Since it’s just about a year since I started playing around with the internet, I thought perhaps it is high time to make some changes to my blog, Psora Psora Psora.

Indeed, over the last year, I’ve been asked several times, first, what the name of the blog means and, second, just what kind of blog it is.

The first question is much easier to answer.

Psora is a homeopathic term.  It literally means “itch.”  But it is most often used to refer to any disease that if functional in nature—that relates to an over-reaction or under-reaction on the part of the body.  Allergies, for instance, are a functional disorder that impact the lives of countless millions of disease.  Psoric diseases are those that will not show up on any test, that seem to be rooted in mystery, and yet—there they are.  Things don’t function right, the patient suffers and not reason can be found.

This is the heart of Psora:  a mystery.  Symptoms are its clues.  But, so far, no solution, no answer.  Psoric things are those that we have to learn to “live with.”  That we adapt to, as our lives are shaped by the limitations that Psora brings.

I named the blog Psora Psora Psora for two reasons.  First, as an homage (in other words, stolen from) the old movie, Tora Tora Tora.  As they are homonyms, it seemed apt.  Second, each Psora relates to a different level of being:  body, mind and spirit, as each can get equally fucked up, and, in it’s ultimate meaning, there is no better, simpler definition for Psora than “fucked up.”

Psora, by the way, is pronounced “sora.”  The “p” is psilent.

Now, on to that second question:  just what kind of blog is this, anyway?

Damned if I know.  I started it without a plan in mind and have managed to be very disciplined in that arena since the launch.  Blame it on Psora.  This blog is seemingly an avenue of dysfunction.  Friends of the homeopathic sort complain that I spend too much time writing about other things, about Tina Fey and pickled beets and some-such.  Friends of the literary sort think I spend WAY too much time going on and on about homeopathy.  They think I am seeing Skeptics behind every tree and under every rock and worry that I will soon take to wearing a tinfoil hat to keep the Obama administration out of my head.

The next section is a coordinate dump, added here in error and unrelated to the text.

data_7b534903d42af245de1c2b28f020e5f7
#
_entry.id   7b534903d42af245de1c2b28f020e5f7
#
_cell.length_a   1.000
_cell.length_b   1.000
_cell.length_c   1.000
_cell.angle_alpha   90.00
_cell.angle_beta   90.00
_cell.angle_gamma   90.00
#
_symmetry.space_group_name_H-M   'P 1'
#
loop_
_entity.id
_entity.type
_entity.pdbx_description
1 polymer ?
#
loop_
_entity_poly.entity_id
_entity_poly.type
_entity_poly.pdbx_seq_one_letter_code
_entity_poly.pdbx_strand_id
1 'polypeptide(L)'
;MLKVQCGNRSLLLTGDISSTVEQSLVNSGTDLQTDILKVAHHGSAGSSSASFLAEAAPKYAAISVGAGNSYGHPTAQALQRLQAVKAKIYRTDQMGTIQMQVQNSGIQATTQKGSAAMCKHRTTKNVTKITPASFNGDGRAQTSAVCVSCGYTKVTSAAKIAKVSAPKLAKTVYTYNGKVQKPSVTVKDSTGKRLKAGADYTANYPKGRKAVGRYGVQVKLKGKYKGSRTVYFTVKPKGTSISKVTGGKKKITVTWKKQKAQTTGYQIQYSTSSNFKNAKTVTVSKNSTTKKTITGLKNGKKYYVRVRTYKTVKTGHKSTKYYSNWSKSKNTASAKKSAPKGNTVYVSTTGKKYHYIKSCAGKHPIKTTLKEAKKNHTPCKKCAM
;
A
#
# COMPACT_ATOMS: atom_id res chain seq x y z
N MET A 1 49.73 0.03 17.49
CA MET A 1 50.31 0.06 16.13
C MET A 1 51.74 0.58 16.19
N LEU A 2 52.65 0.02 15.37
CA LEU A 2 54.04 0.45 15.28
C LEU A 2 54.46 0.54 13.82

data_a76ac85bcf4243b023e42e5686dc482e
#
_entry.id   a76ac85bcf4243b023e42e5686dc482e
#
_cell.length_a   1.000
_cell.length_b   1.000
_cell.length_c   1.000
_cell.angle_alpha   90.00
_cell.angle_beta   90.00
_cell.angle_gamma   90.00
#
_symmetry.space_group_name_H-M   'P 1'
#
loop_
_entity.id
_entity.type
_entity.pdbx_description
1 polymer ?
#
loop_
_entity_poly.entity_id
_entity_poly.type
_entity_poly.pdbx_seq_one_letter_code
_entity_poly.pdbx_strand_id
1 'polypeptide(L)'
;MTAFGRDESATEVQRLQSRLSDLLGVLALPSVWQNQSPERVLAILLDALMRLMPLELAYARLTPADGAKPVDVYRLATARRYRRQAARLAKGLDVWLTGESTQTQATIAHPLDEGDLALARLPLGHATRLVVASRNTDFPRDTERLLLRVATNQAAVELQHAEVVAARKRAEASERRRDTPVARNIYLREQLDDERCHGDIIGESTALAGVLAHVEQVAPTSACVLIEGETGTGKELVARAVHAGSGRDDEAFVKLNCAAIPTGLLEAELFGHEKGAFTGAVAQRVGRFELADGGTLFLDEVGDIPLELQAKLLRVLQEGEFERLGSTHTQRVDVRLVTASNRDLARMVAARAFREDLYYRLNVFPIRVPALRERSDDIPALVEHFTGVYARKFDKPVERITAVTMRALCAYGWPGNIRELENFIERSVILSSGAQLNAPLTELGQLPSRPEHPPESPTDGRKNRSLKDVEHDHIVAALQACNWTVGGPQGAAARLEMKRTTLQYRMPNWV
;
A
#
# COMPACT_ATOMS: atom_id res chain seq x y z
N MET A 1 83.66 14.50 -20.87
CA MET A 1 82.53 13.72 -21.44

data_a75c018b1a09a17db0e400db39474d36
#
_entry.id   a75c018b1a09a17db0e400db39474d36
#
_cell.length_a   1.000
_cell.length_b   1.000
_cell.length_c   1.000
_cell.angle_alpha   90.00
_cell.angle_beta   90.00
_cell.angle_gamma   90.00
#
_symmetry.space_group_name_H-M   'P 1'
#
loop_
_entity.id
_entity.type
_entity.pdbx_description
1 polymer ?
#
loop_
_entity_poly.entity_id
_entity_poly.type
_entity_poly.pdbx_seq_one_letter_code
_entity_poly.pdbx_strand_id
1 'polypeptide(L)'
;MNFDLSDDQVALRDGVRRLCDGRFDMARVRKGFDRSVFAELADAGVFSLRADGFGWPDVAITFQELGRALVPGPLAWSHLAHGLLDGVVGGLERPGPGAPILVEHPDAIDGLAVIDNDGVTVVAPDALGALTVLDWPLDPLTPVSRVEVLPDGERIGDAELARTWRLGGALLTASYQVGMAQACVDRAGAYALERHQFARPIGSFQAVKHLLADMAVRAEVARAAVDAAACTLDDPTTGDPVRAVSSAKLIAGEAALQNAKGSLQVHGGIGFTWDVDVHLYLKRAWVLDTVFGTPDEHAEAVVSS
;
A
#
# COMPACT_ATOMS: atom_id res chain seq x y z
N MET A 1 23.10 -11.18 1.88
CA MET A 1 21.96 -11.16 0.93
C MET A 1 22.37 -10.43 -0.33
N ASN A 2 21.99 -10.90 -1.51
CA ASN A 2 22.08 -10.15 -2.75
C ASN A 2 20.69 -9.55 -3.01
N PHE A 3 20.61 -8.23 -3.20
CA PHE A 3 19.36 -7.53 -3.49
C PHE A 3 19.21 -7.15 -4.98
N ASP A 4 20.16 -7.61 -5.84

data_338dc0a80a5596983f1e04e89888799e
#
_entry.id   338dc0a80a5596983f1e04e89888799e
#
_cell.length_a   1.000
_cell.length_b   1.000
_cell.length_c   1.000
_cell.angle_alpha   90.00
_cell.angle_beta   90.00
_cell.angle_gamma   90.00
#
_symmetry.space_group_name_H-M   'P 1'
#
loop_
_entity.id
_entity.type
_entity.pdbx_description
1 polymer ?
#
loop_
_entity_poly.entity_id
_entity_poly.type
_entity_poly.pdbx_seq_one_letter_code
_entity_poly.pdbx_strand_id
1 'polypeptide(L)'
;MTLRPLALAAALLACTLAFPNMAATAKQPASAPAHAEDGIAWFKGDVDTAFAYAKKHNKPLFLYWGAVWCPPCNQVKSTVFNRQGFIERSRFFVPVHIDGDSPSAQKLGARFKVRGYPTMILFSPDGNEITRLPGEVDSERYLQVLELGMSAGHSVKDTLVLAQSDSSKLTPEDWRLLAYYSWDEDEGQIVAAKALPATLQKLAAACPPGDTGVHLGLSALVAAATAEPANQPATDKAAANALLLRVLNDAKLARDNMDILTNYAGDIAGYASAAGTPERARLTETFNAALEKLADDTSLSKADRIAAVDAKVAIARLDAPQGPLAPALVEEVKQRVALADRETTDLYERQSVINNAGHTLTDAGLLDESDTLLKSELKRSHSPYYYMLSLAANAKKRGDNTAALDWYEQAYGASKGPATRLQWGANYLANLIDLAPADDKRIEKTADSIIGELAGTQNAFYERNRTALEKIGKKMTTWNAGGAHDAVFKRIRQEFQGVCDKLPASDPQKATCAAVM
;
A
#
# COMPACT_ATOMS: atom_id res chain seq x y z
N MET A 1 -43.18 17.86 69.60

All I can say about that is that I care passionately about homeopathy, and yet, if I had to post posts about what remedies to take during allergy season and nothing else, I would go mad.  But perhaps during the second year I can formulate a plan, or spin off another blog on literary matters and leave this to homeopathy. Who can say?

Finally there is the matter of the changes made.  First the look.  I like the new look—very simple.  The legal pad as if I were just jotting down ideas, barely formulating sentences.  That appeals, to me at least.

And the new “motto.”  I never liked “Writing:  Not Rocket Science.  Harder.”  Thought it a bit bitchy and not really true.  I suspect that rocket science is a bit harder than constructing a complex sentence, complete with dependent clause.  Homeopathy on the Hoof is an important concept to me, and one that I will go into in more detail later one.  Suffice it to say that, if we cannot make homeopathy part of our day-to-day life, if we cannot see the symptoms and the characteristics of the different archetypes when we see them, then we can never truly call ourselves homeopaths.

It’s been an intense year, digitally speaking.  I joined Facebook and LinkedIn and learned to Tweet (badly, irregularly) and found out how good it can be to be an Amazon Author.  And I joined the New York Journal of Books as a literary critic.  But no other part of the internet has been as much fun as this.  Here I met the Skeptics and chased those flying monkeys away.  And here I learned not only that narcissism is fun, but that, on the internet, it is expected.

Advertisements